Back in my former school, we made a serious effort to embrace PBL (Project-Based Learning). Of course, we also included Problem-Based Learning (the "other" PBL) as a matter of course. But the basic idea was that rather than spend our time skimming through the forest, we would stop to examine in depth the trees that represented vast swaths of the forest, so that students could then apply their deep understanding of a limited amount of issues to much larger numbers later in life. I enjoyed teaching this way, but I encountered a problem then that is echoing in a problem I'm encountering now: what words represent to people changes depending on the audience.
I discovered that in talking to parents of freshmen (the grade I mostly taught at the time) about PBL, they arrived at the discussion with a mental definition of the word "project." Want to guess what it entailed? Too bad, I'll tell you anyway...
Construction paper, crayons, glue sticks, scissors, string, beads... Some dads had Scouts on the brain, so they thought sawing, nailing, sanding, painting, knot tying... Regardless, they all thought nothing associated with intellectual, academic, rigorous thought. They thought: making hand turkeys. Or turtles. Or model cars. So they were skeptics from the jump. And as a result, they could not understand why their child wasn't getting an A in this, the process of making a hand turkey. Of interest is the fact that none of the conversations were bathed in a nostalgia of, "Oh, I remember when she was little she made projects. How cute!" It was all frustration of the mess, the pointlessness, the crowded refrigerator, the failed pinewood derby, etc., etc.
So the parent perception of PBL was negative from the word go, and as a result, I spent the better part of a year's worth of parent-teacher conferences working against that association to help the parents understand exactly what we were doing. So was my administration. It worked, but it was a long haul to get there, and new parents needed to be brought along into the process each year, so I was constantly in a position of defensiveness, not partnership, with the parents.
Now, fast-forward 12 years, and I'm in the classroom talking with parents about technology in the classroom, in this case the 1:1 iPad initiative. Want to guess what the parents' views are? Too bad, I'll tell you.
Games. Facebook. Frivolity. Sex. Wasting time. Surfing the web. "Twittering." Silly pictures. Sex. Crashing. Losing files. These are not happy associations. Parents associate the technology with frustration (they don't know how to do these things/their technology in their job sucks), disconnection (my children don't talk on the phone, they text, so I have no clue what's going on in their lives--I can't even eavesdrop!) and fear (the internet is full of pornographers, perverts and creeps waiting to snatch my child). They do not associate technology with intellectual, academic, rigorous thought. Sure, they get the idea of Google as a massive library of information, but they don't know how it works, so they see the crap they get when they search and assume this is what their children are experiencing too.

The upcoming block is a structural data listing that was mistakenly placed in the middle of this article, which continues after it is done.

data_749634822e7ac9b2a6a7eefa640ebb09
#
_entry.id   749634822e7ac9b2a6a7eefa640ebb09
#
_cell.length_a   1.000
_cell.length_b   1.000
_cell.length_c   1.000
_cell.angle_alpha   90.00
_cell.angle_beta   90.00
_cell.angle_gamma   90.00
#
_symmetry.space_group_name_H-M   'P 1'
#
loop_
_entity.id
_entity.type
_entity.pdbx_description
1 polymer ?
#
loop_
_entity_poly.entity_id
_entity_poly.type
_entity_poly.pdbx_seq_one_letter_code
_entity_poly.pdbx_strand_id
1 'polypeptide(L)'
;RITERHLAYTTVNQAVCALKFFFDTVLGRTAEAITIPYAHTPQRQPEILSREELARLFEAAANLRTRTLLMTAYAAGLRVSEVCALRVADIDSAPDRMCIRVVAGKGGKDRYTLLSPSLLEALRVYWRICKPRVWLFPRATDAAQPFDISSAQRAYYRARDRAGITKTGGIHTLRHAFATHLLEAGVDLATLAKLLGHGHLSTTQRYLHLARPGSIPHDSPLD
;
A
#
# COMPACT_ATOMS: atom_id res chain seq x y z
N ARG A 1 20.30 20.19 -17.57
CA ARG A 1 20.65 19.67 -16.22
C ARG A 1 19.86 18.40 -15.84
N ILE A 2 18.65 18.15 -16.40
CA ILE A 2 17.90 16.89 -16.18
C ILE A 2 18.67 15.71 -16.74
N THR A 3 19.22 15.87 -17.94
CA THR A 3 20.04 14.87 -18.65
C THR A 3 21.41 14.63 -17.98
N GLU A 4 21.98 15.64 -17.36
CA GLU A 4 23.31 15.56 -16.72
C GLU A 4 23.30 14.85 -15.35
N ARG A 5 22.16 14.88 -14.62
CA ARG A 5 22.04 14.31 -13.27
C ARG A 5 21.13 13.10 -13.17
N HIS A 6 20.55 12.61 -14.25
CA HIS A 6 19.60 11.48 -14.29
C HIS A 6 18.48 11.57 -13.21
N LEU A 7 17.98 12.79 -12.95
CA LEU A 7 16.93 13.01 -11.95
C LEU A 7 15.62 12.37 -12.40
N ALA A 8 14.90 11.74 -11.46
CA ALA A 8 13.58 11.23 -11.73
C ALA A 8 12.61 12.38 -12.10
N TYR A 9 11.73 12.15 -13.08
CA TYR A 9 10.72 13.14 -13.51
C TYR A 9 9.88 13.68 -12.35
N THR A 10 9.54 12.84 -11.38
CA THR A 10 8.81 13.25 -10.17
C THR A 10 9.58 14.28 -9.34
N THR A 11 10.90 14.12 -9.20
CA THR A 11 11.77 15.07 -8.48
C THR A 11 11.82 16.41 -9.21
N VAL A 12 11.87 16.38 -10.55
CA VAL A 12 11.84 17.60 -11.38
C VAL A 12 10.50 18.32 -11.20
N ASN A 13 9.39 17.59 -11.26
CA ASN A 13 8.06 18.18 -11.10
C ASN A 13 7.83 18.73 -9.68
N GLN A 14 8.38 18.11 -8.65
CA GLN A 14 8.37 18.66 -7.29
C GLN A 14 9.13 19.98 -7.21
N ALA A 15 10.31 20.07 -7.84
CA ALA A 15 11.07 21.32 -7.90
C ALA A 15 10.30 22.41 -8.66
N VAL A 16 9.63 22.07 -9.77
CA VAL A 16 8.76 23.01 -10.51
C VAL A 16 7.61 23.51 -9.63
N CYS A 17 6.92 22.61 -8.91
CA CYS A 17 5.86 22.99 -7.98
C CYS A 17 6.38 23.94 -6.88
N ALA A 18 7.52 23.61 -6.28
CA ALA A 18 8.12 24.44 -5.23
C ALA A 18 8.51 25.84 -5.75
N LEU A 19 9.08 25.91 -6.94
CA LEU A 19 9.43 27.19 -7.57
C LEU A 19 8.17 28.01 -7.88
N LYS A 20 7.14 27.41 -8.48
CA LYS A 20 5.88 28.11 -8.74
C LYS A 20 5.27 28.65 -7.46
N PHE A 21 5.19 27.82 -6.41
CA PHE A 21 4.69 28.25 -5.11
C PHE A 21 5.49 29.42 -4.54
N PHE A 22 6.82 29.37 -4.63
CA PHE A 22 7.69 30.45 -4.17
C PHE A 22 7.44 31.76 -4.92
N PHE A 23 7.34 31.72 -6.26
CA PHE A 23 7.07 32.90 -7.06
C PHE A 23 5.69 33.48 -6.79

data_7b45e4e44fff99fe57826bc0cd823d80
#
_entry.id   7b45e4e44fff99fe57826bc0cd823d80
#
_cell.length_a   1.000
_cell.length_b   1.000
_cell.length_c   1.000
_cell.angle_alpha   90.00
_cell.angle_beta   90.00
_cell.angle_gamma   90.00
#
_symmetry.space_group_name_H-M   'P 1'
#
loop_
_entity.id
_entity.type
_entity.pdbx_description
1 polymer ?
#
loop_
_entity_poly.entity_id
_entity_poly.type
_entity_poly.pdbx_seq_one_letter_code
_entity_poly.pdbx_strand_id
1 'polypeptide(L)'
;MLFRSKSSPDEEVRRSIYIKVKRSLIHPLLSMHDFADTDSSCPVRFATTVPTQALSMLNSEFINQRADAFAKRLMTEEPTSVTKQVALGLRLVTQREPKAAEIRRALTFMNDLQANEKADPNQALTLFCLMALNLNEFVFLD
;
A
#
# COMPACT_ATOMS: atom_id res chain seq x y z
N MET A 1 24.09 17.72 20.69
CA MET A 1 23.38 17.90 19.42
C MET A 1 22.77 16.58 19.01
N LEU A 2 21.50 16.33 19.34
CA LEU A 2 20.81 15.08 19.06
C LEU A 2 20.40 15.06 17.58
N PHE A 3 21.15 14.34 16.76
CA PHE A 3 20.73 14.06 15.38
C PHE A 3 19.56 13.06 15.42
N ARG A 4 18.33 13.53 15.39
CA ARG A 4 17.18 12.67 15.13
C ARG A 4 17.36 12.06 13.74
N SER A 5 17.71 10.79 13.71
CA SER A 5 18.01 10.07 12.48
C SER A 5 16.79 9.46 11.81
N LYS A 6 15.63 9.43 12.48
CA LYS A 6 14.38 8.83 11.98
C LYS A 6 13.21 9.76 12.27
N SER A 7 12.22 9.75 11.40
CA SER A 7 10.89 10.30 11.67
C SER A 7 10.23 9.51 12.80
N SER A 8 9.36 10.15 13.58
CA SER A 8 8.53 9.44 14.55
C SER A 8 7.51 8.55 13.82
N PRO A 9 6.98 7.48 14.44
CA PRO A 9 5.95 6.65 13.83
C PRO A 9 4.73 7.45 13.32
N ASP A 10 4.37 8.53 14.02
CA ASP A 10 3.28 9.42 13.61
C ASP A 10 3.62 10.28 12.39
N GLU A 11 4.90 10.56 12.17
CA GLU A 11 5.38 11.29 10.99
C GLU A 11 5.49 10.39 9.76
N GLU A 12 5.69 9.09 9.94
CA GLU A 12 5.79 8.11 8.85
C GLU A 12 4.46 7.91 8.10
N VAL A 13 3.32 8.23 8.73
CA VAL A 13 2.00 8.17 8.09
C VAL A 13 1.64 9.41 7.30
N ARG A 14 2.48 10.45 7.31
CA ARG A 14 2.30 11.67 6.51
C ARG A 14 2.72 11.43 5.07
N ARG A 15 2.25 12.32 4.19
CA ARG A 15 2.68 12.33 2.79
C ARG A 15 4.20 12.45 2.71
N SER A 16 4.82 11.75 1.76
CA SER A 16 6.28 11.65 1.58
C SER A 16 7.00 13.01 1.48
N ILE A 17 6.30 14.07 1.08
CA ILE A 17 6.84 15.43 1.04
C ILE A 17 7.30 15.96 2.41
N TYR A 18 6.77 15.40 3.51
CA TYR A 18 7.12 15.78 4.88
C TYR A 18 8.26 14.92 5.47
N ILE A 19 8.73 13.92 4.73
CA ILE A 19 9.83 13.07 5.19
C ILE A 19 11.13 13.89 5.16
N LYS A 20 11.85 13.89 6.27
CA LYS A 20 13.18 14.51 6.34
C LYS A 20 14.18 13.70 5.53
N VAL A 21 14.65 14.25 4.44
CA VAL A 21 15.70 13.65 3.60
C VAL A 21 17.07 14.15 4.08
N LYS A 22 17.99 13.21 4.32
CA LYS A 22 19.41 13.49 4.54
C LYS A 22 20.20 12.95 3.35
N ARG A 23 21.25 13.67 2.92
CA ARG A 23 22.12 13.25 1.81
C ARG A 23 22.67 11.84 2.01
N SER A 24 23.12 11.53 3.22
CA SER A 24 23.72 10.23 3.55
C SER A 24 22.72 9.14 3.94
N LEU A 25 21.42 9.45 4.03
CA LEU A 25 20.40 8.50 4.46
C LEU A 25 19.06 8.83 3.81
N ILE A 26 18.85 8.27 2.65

So I'm spending this year's worth of parent-teacher conferences and back to school nights and parent-teacher meetings and emails working against this association to help the parents understand exactly what we are doing. So's my administration. It seems to be working, but it is a long haul, there are some deep skeptics out there, and at this point I'm not sure if there is actual buy-in or just resigned acceptance of the process. Either way, teachers are constantly having to defend their practice, not partner with the parents.
To be fair, there are large numbers of parents who also use technology in their workplace and in their lives, and so have some appreciation of it as a time/labor-saving device, a presentation tool, or for organizational purposes, so it is not all bad, it's just that the overwhelming impression is that of expensive entertainment.
In hindsight, if a school is considering bringing technology into the classroom, I'd strongly encourage them to spend some time pondering the technology from the other side, the popular culture side, the parent side. Then take the time to explain, carefully and clearly how the device will enhance the culture of rigor and intellectual inquiry already in place in your classroom. Show them, don't tell them. Have the parents come to your open houses and conferences with the device, and guide them through an activity you do in class with your students. Understand that you will have to demystify it for them, for though their children may or may not be digital natives, they are definitely not, and they deserve to be brought along too. Otherwise, the teachers are in a position of constant defensiveness, not partnership, with the parents, who are in a constant state of bewilderment, disenfranchisement and apprehension about what their children are doing not only up in their rooms, but also in school.